Muhammad Ali: Lord of the boxing ring
Born on January 17, 1942, in Louisville, Kentucky (US), Ali’s original name was Cassius Marcellus Clay Jr. Brought up by not so affluent parents at a time when blacks bore the brunt of racial bias and prejudice , Clay’s life was uneventful till an incident occurred when he was 12.
It was the theft of a new bicycle that his parents had gifted him left the boy distraught, so much so that he told a policeman, Joe Martin, that he would beat up the person who had stolen it. Martin, who was also a boxing coach, advised Clay to learn how to fight before he tried to punish the thief. The latter accepted the offer and promptly joined boxing lessons.
OLYMPICS AND AFTER
Young Clay joined the ranks of the world’s best amateur boxers in the light-heavyweight division. He won a gold medal at the 1960 Olympics at Rome but was still disillusioned with the state of amateur sport, which led him to take up professional boxing. In 1964, Clay, aged 22, threw the gauntlet for Sonny Liston, the reigning world heavyweight champion. He won the bout after just six rounds. The brash world of professional boxing had a new champion.
NEW FAITH & IDENTITY
A month later, Clay dramatically announced his conversion to Islam. He first changed his name from Cassius Clay to Cassius X and then to Muhammad Ali. He then became the dominant force in the boxing ring — in which he pulled off a knock out win against Liston and quelledmany other top names.
FIRM ‘NO’ TO ARMY DRAFT
In 1967, Ali refused to be drafted into the US army, citing religious beliefs and opposition to the Vietnam War. He was arrested, stripped of his boxing titles and banned from bouts for three and a half years. He approached the Supreme Court, which overturned his conviction in 1971. Ali missed years of competition. In March 1971, in a historic bout touted as the ‘Fight of the Century’, he went down to then heavyweight champion JoeFrazier. However, a run of 10 wins for Ali followed, which was broken by Ken Norton. In the rematch, he had the better of Norton. He took on Frazier a second time and emerged victorious. Two more mega duels before the end of 1975 saw Ali bring out his very best.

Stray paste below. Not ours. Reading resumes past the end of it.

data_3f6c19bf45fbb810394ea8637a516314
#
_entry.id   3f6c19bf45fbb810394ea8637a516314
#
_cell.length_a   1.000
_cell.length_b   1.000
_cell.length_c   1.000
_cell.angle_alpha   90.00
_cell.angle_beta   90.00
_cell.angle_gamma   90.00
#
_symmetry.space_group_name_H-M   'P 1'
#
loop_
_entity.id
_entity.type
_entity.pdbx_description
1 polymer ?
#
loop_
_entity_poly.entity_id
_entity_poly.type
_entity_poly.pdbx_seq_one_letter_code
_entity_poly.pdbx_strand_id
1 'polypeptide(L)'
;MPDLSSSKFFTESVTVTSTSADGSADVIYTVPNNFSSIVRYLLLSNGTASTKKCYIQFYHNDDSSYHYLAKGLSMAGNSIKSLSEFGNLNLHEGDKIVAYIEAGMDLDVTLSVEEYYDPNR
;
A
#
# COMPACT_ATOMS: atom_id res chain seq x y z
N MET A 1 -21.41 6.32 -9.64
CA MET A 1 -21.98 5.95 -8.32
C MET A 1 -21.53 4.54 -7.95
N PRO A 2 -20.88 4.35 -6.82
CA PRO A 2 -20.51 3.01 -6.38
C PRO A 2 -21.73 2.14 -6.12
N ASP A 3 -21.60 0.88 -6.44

In the first one on October 30, 1974, heknocked out thethenworld heavyweight champion George Foreman in Zaire, in a bout dubbed the ‘Rumble in the Jungle’. On October 1, 1975, he again met Frazier near Manila, Philippines, in what was considered one of the greatest boxing bouts of all times. Termed the ‘Thrilla in Manila’, Ali was declared the winner .
Amnesty International honoured Ali with its Lifetime Achievement Award; The UN Secretary-General bestowed him with a citation as a Messenger of Peace. He was also awardedtheUSPresidentialMedal of Freedom.
Ali bowed out of competitive boxing in 1981 and devoted time to charities. In 1984, he was diagnosed with Parkinson’s syndrome but he still travelled across the world for humanitarian activities. He died on June 3, 2016, aged 74.